Rising popularity of audio content in India: Why podcasts are the next big thing?
Audio is having its moment. It's rising to the fore in the way we consume, share, and create content. And I don't say this just because of the fast scaling numbers of podcasts or the rising popularity (as well as options) in the social audio space. It's because we're at a unique juncture as content consumers where the balance of "how we consume content" and "how much attention it requires" is fast evolving. Let me explain,
The digital content ecosystem has made visual (video and text) the predominant way we consume content. Visual formats can also be called active content forms, as in they demand all our attention when we consume them.
Glancing away from a visual format can either interrupt (like looking away from a book or article you're reading) or give us a sub-optimal experience (looking away and just listening to a video that's been created to be visual first). And while these forms are here to stay, they have caused a level of screen fatigue, leading consumers to seek more passive forms of content that allow us to do other things while consuming content. That's where audio has come in.
While radio has kept this flag alive for the longest time, but podcasts brought audio to the digital ecosystem with on-demand listenership, easy creation access, and distribution (like blogs got text-based content in and YouTube democratised video), and social audio is taking it to the next level.
Podcasts started as a way to transition talk radio as digital files to the iPod. And for markets like the USA, where talk radio was a widely prevalent thing, it was a journey of transitioning formats and then building a market for discovery and monetisation while bringing it towards being a bridge between the social media world and the streaming content platform ecosystem.
But India has skipped a few steps and is building its roadmap in its evolution. We've never had talk radio as a prevalent format. But radio has always been a consistent part of our lives, and social media has changed how we communicate and create. So while the West had to transition from the legacy of talk radio and its many forms, we've skipped ahead to an exciting mix of creation forms. In a broad sense, there are three
· Traditional long-form
· Bite-sized short form
The traditional long-form podcasts have used prevalent legacy forms like long conversational shows, fiction, news/journalism, and reenactment-based stories.
Bite-sized or short-form uses our lack of attention as digital content consumers and gives tiny episodes, many times in high frequency. This ranges from news/information-based content, mythology, comedy or motivational content.
Social podcasts are the most interesting of the lot. They are podcasts created by creators who use the podcast distribution pipeline as another social media channel to distribute their content of building an audience. This ranges from sharing existing content from their YouTube or Instagram handles (it made them create videos with an audio-only audience in mind) and content they create in a very organic form which helps them build a closer and more intimate relationship with their audience.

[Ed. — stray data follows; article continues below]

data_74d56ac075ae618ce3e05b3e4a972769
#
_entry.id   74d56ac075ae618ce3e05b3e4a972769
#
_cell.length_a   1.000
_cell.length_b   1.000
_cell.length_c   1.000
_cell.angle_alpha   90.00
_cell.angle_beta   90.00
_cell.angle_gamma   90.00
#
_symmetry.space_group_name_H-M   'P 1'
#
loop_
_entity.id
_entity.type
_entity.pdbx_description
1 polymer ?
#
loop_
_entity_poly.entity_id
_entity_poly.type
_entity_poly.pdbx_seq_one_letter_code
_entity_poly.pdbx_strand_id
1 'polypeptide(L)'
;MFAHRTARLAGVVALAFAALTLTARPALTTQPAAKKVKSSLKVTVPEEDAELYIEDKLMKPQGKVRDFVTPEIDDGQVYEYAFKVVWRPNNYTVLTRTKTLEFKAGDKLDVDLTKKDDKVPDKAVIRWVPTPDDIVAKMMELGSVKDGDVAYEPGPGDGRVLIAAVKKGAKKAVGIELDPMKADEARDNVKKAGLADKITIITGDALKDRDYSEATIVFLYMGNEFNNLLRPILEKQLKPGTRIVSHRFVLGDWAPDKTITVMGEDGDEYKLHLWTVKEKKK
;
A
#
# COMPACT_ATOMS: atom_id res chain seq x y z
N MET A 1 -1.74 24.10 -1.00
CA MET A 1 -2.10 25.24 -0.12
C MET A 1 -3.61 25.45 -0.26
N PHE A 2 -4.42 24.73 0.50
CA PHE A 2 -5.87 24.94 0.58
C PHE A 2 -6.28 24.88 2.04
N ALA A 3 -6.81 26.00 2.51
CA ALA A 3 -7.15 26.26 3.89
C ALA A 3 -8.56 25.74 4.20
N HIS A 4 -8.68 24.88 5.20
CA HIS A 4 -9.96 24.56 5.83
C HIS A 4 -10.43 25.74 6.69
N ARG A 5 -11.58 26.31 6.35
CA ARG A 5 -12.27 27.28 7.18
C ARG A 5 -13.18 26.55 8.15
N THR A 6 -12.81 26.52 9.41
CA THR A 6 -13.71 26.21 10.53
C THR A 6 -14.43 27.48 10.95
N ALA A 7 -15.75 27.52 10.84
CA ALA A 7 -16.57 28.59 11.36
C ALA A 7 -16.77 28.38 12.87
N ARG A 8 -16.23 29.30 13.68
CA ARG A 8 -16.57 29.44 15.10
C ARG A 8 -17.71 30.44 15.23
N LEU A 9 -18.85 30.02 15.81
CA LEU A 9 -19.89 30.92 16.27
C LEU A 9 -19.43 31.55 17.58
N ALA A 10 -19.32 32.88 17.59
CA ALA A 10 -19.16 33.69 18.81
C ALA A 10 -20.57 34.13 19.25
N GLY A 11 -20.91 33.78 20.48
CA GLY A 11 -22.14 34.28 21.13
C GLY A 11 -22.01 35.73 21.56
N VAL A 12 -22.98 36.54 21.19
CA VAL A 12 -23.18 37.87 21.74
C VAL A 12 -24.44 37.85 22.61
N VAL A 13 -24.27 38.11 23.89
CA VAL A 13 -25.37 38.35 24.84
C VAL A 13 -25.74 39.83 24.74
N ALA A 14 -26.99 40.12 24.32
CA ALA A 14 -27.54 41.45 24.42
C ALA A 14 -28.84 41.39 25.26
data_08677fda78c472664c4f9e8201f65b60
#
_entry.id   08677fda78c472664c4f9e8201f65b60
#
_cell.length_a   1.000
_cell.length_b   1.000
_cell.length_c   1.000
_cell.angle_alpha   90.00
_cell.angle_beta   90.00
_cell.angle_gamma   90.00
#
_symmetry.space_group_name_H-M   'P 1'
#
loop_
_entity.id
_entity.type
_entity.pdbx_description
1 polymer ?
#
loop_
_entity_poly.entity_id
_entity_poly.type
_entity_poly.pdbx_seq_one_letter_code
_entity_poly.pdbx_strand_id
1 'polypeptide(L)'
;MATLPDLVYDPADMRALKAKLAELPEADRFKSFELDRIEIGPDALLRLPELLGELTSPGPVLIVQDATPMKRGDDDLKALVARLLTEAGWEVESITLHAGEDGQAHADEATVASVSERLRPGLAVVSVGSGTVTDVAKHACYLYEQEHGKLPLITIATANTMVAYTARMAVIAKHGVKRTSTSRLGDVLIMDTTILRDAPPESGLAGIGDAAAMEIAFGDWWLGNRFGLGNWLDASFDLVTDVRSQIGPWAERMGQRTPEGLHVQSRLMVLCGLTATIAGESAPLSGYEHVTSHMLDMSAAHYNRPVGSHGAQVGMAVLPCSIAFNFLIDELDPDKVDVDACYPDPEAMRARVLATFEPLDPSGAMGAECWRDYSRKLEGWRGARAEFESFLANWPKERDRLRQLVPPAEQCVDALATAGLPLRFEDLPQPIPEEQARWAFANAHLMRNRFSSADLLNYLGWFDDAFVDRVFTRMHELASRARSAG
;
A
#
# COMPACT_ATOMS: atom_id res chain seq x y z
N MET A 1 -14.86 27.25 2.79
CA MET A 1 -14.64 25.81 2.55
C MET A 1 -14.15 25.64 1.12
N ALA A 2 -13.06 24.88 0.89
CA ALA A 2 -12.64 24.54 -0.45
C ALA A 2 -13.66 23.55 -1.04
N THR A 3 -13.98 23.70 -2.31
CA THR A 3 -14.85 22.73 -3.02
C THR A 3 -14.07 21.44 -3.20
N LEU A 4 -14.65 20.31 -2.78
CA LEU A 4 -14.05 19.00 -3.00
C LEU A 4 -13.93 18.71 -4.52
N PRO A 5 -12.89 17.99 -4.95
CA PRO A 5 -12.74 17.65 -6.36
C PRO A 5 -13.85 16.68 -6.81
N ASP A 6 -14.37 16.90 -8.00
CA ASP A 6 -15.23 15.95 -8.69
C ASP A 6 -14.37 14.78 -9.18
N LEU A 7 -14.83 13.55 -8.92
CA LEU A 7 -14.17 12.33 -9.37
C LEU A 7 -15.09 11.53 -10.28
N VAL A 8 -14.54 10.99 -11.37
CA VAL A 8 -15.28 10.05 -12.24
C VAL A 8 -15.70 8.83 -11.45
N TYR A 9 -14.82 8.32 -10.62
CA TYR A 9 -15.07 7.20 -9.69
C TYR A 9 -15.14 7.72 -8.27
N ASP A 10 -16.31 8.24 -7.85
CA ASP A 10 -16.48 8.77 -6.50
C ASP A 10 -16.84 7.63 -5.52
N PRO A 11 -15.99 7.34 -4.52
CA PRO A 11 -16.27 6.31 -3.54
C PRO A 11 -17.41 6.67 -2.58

This last category has led many creators to not look at a single pipeline method of building their audience. From putting up video versions of their episodes on YouTube, using shorter clips with search tags for discoverability, surround content across social media and live formats to create audience peaks, today's audio creator uses a broader handbook to build and grow their audience.
The long-form podcast for many of them has become that a foundational piece of content that they can cut down into 20-40-60 pieces of surround or supplemental content.
The foundation of India's digital audio ecosystem has been built by broader audio platforms like Spotify, Jio Saavn, Gaana, etc. Independent players like aawaz.com, hub hopper, etc., content networks like IVM, MnM talkies, Maed in India, WYN studios, and beyond.
This foundation has enabled creators to find ways to distribute their podcasts and find ways to build discoverability, ad monetisation, and the ability to be acquired by these platforms the same way OTT platforms acquire content to be exclusive to their platform.
As the number of podcasts has grown, so has the understanding of the metrics by brands and the eyeballs (or rather eardrums) of the consumer has grown bigger towards this space. The crucial growth driver has been the scaling up of regional+hindi content alongside educational content. Bringing this medium towards its next stage of growth.
This growth is where social audio platforms are coming in. Platforms like Clubhouse, Twitter, and the soon-to-be-launched features from Facebook and Spotify (with the additions to anchor as well as the acquisition of locker room) are looking to give anyone who wants to build audio-based content a way scale exponentially. To pick up their phones and create content, build a captive audience and be legitimate creators.
What makes social audio so interesting is that it takes the best parts of visual or traditional social media (discoverability, follower base, ease of creation, and the ability to interact) and balances it with podcasts' best elements (deeper audience retention, foundational content, and passive consumption enablement).
(Disclaimer: The views and opinions expressed in this article are those of the author and do not necessarily reflect the views of YourStory.)